Title: Network Games
Publisher: Wiley-Blackwell Publishing, Inc
Citation: Review of Economic Studies, 2010, 77, 1, 218-244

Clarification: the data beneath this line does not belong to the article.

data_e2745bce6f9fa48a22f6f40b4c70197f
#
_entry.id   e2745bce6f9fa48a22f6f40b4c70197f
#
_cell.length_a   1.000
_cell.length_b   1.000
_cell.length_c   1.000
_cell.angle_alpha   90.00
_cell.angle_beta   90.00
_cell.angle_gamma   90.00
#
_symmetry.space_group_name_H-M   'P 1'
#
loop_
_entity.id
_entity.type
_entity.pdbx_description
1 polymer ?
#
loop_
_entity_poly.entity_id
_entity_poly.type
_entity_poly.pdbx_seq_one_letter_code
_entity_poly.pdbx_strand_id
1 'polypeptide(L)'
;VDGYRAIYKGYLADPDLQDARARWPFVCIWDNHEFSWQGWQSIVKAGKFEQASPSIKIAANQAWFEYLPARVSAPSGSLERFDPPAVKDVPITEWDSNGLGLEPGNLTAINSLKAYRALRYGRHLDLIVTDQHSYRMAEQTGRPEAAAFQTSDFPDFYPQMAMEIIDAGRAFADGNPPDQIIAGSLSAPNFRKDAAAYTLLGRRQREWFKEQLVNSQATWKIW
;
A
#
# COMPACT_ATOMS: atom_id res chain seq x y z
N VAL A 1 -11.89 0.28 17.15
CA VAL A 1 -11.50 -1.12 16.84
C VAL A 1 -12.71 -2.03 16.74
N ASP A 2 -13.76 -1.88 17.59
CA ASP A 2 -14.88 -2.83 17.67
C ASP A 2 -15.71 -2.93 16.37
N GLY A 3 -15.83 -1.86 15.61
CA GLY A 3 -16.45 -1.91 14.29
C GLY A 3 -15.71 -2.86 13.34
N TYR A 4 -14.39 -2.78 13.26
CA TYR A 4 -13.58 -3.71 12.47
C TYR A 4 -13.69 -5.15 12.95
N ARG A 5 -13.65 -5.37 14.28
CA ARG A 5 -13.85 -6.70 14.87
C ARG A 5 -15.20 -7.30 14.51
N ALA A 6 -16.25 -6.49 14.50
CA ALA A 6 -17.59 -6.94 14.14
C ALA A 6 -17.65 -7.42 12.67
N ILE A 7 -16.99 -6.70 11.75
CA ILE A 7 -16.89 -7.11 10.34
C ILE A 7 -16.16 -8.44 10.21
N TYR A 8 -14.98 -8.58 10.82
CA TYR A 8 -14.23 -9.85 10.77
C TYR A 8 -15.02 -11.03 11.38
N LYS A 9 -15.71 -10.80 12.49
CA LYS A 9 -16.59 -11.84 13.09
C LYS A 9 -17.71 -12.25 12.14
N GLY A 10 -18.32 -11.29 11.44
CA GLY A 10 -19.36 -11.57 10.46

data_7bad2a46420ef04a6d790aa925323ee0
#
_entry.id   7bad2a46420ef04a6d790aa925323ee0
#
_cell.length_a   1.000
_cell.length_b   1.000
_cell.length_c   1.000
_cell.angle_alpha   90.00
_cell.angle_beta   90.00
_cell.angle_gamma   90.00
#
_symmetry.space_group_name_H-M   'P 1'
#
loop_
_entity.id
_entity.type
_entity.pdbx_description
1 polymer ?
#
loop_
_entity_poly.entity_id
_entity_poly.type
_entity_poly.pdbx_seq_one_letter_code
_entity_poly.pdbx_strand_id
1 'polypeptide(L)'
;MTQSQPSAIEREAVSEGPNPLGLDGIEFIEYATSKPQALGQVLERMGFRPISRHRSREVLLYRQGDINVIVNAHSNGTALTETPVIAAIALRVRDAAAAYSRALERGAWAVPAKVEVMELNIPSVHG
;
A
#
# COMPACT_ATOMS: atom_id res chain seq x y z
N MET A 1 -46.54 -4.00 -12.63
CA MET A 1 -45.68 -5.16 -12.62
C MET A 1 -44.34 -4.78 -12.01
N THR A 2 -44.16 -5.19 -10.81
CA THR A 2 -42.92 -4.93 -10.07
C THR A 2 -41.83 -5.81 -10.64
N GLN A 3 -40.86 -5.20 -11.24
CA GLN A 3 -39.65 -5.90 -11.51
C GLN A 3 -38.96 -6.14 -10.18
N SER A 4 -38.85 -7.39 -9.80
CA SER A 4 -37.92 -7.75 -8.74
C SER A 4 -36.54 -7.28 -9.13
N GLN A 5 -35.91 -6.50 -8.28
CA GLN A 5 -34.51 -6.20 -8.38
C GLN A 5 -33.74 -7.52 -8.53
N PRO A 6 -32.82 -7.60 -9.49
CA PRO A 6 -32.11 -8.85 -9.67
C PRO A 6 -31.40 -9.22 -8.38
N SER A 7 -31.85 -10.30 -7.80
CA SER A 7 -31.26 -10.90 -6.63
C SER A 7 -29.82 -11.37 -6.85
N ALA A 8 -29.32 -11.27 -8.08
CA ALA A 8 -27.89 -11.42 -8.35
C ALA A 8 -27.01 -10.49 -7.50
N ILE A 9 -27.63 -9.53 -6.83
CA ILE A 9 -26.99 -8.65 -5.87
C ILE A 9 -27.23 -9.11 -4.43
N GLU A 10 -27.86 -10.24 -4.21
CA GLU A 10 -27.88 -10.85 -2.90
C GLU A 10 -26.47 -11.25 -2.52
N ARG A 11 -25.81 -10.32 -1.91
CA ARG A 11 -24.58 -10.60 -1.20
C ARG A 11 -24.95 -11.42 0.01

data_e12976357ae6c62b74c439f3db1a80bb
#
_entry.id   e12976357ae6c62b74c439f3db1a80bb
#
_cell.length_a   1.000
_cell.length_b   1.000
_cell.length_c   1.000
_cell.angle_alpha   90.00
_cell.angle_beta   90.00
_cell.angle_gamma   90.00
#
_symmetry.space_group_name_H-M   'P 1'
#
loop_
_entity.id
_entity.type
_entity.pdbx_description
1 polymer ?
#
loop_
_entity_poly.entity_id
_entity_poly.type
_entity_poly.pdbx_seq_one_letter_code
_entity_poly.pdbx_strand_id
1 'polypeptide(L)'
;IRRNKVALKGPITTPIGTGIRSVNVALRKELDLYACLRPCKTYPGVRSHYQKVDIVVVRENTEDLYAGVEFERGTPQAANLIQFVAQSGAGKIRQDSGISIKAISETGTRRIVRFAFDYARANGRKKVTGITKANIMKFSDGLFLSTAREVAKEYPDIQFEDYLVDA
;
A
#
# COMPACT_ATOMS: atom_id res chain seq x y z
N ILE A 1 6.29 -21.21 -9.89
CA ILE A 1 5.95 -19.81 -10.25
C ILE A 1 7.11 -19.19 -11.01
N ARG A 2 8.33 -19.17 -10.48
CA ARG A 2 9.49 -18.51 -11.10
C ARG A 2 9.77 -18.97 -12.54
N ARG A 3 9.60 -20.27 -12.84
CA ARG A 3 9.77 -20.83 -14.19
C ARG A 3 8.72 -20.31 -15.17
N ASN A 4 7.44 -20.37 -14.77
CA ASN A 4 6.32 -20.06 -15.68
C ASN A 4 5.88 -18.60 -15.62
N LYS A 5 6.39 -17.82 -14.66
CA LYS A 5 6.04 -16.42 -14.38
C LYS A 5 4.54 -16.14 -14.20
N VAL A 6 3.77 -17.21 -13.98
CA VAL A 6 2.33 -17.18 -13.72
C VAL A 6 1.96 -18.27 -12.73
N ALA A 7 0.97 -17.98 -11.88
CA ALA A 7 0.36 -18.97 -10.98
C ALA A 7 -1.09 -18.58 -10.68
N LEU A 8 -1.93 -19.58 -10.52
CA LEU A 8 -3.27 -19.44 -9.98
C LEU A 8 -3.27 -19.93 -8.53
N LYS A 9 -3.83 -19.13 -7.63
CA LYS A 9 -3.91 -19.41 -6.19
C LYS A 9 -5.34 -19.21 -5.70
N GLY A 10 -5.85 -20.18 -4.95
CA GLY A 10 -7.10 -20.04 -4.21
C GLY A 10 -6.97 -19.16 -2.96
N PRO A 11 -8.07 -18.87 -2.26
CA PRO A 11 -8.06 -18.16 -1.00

In contexts ranging from public goods provision to information collection, a player's well-being depends on his or her own action as well as on the actions taken by his or her neighbours. We provide a framework to analyse such strategic interactions when neighbourhood structure, modelled in terms of an underlying network of connections, affects payoffs. In our framework, individuals are partially informed about the structure of the social network. The introduction of incomplete information allows us to provide general results characterizing how the network structure, an individual's position within the network, the nature of games (strategic substitutes vs. complements and positive vs. negative externalities) and the level of information shape individual behaviour and payoffs.
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